Supes to crackdown on vehicle use
by Rory Doyle
Apr 02, 2013 | 2679 views | 0 0 comments | 8 8 recommendations | email to a friend | print
The issue of personal usage of county vehicles became a hot topic at Monday's Bolivar County Board of Supervisors meeting in Rosedale.

President Andrew Williams said accusations have been made of county officials using vehicles for personal or family reasons, rather than county business.

Williams heard that someone has been photographing violations in public settings and he wanted the board to stay mindful of the established policy banning personal use.

Williams, however, did not cite which departments were involved but said the behavior needs to stop immediately.

The discussion stemmed from a prior conversation about verifying driver licenses and insurance policies for county workers operating vehicles.

Department heads will soon be running thorough checks to verify that all licenses are sufficient.

"Nobody should be driving a county vehicle unless they work for a county department," said Williams. "And no one should be a passenger in a county vehicle unless they are strictly on county business.

Additionally, ride-alongs are against county policies.

"This also means county workers shouldn't be dropping kids off at school or driving around on their day off."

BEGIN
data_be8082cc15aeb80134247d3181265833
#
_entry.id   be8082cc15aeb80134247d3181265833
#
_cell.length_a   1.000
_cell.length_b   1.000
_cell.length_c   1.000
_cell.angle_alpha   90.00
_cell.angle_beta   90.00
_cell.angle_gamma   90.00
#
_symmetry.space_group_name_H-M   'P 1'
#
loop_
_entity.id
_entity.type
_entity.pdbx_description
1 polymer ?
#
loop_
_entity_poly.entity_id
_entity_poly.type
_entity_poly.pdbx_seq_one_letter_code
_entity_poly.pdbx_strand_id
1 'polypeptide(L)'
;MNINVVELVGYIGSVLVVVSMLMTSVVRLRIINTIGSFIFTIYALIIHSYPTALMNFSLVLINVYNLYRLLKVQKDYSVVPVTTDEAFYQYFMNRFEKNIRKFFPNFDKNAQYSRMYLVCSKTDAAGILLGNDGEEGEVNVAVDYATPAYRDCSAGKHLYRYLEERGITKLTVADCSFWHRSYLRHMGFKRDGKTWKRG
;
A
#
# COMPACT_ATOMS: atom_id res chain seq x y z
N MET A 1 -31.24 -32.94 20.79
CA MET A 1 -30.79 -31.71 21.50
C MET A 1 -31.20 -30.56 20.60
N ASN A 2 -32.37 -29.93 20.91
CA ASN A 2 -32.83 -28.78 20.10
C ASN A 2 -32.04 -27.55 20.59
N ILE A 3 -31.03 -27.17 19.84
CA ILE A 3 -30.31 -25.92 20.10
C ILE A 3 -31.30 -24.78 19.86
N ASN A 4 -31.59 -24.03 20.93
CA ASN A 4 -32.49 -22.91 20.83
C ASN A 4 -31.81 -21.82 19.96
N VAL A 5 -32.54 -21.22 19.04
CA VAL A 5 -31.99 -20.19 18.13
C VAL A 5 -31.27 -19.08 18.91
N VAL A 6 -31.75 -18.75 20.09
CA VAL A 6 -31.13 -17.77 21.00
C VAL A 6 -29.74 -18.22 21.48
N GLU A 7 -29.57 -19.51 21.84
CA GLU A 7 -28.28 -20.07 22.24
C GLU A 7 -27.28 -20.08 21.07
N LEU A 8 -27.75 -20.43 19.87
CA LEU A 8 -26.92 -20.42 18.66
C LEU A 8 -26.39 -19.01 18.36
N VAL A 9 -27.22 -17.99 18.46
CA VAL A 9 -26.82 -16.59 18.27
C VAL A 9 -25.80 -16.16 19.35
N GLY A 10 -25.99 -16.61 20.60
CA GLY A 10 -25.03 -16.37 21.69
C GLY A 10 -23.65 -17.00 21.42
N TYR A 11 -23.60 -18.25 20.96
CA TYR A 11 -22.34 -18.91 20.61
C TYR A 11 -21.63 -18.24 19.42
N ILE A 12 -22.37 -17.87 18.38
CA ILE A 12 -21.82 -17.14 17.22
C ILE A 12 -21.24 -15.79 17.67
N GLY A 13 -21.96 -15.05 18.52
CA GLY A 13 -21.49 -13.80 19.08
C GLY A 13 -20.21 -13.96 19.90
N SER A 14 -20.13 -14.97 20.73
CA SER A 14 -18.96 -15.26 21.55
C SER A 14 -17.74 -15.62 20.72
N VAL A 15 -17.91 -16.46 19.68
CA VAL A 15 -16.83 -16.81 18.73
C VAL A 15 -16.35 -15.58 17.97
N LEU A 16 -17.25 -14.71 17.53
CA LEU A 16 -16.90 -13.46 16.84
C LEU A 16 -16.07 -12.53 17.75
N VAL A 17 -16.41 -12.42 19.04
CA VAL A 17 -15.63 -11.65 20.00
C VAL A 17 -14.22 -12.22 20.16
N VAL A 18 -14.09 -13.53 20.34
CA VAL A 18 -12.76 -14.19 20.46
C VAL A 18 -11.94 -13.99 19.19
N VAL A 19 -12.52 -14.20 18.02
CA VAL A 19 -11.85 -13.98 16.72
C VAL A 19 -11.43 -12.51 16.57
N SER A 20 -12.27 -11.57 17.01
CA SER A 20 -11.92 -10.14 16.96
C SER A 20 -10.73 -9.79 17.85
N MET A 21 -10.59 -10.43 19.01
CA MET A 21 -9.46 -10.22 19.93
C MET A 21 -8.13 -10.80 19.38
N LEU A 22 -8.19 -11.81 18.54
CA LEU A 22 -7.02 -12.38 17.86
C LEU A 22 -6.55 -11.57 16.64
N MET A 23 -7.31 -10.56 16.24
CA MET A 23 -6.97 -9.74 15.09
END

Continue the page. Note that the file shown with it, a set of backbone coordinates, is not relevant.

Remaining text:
Williams added that no one should be driving the vehicles when they are off duty and department heads will be reminding all employees of these stipulations.

District 3 Supervisor Preston Billings asked the board and public to remember that officials appear in public places and businesses but are there for everyday needs — like using a restroom or getting a part for the vehicle.

"Don't take a picture of me coming out of Wal-Mart or AutoZone or O'Reilly," said Billings. "I'm doing work all over the county."

District 2 Supervisor Donny Whitten said this policy is nothing new and it has come up with some employees in the past.

"This has been abused in the past and it's been addressed in the past," said Whitten. "This policy applies to every department in this county.”

Bolivar County Sheriff Kelvin Williams said he was aware of the matter when he first took office in 2012 and has made sure to crack down on the issue consistently.

District 5 Supervisor Larry King asked if there was easy access to these policies and other policies related to county employees.

County Administrator Will Hooker said many were in the employee handbook and President Williams said they would consider posting all of them on the website —www.co.bolivar.ms.us.